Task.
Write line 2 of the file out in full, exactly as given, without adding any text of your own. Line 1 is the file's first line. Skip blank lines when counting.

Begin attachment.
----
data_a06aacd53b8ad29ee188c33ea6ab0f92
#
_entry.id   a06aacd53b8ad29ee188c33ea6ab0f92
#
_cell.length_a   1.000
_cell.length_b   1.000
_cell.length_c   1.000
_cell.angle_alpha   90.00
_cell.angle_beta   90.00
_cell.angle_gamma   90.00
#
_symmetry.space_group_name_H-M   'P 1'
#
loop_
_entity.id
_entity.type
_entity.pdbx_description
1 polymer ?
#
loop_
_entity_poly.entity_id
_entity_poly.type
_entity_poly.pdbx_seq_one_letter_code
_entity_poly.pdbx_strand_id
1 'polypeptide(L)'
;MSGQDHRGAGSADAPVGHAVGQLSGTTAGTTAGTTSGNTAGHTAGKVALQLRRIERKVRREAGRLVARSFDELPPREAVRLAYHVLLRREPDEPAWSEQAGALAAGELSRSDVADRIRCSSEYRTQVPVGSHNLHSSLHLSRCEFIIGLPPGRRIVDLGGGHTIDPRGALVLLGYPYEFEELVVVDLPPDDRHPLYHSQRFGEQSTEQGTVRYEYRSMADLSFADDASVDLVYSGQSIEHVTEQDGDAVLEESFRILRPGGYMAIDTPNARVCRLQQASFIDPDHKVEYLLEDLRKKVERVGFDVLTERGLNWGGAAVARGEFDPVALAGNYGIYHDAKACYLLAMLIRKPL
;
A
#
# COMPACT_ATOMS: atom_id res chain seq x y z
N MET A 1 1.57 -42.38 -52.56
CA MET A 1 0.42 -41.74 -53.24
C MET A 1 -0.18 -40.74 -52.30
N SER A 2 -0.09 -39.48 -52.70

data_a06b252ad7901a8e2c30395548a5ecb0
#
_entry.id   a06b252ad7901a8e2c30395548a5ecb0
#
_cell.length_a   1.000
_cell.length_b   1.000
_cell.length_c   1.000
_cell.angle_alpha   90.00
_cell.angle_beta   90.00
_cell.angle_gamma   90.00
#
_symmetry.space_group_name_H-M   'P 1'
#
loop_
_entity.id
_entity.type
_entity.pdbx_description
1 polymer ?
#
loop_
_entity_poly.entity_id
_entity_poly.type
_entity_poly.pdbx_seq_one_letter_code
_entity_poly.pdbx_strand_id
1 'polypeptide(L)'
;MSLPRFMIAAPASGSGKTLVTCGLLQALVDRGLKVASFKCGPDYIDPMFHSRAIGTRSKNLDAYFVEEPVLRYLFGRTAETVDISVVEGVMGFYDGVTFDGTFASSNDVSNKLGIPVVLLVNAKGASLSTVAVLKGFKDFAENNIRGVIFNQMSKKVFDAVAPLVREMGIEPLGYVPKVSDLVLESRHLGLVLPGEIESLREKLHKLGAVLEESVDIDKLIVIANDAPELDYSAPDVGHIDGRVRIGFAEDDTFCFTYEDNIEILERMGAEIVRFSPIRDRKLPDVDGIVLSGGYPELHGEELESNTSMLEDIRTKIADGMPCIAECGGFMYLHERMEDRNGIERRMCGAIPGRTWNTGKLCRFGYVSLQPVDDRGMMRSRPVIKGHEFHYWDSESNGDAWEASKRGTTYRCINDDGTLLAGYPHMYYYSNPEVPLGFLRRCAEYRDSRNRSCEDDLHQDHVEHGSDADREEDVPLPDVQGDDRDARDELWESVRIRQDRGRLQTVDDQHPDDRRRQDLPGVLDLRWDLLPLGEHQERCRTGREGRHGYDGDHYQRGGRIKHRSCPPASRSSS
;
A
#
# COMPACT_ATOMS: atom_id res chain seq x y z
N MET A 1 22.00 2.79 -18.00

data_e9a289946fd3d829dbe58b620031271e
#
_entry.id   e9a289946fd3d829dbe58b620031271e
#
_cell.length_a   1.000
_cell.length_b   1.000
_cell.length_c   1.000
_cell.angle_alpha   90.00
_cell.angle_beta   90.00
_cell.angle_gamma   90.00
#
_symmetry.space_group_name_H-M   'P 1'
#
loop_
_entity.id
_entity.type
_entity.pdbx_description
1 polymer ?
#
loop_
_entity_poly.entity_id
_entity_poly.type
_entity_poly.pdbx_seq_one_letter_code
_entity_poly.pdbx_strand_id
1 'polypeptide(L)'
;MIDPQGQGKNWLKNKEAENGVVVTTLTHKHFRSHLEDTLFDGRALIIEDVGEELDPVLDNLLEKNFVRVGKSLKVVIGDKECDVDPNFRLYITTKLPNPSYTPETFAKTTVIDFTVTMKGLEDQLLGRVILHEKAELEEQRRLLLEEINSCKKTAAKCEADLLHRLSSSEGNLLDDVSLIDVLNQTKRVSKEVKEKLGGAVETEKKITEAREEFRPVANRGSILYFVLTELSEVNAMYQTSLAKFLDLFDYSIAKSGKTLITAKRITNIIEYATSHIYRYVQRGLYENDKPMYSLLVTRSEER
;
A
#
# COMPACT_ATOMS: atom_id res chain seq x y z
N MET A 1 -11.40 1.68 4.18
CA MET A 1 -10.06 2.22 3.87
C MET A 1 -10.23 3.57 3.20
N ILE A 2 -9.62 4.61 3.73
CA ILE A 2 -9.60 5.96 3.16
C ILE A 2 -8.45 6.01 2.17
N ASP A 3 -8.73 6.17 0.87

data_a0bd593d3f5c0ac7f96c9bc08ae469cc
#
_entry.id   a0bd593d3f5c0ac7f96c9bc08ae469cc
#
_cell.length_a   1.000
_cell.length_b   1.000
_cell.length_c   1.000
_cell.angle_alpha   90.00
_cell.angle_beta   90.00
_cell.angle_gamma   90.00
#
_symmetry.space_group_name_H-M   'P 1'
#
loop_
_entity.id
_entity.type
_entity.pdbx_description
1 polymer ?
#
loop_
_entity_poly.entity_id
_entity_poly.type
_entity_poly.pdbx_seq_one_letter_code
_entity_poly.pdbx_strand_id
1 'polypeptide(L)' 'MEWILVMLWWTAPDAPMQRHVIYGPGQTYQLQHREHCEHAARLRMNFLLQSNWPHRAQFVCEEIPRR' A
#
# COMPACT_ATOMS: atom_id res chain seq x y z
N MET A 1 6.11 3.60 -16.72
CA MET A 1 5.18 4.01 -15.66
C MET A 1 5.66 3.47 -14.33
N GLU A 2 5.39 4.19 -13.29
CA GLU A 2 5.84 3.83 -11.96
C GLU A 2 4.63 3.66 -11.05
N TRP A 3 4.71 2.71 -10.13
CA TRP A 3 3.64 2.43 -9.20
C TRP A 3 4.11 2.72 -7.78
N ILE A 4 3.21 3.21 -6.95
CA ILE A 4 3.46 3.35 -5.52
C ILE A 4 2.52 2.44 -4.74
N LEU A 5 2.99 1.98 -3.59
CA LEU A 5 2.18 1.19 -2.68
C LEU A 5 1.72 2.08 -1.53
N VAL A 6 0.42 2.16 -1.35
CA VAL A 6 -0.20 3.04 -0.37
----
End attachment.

#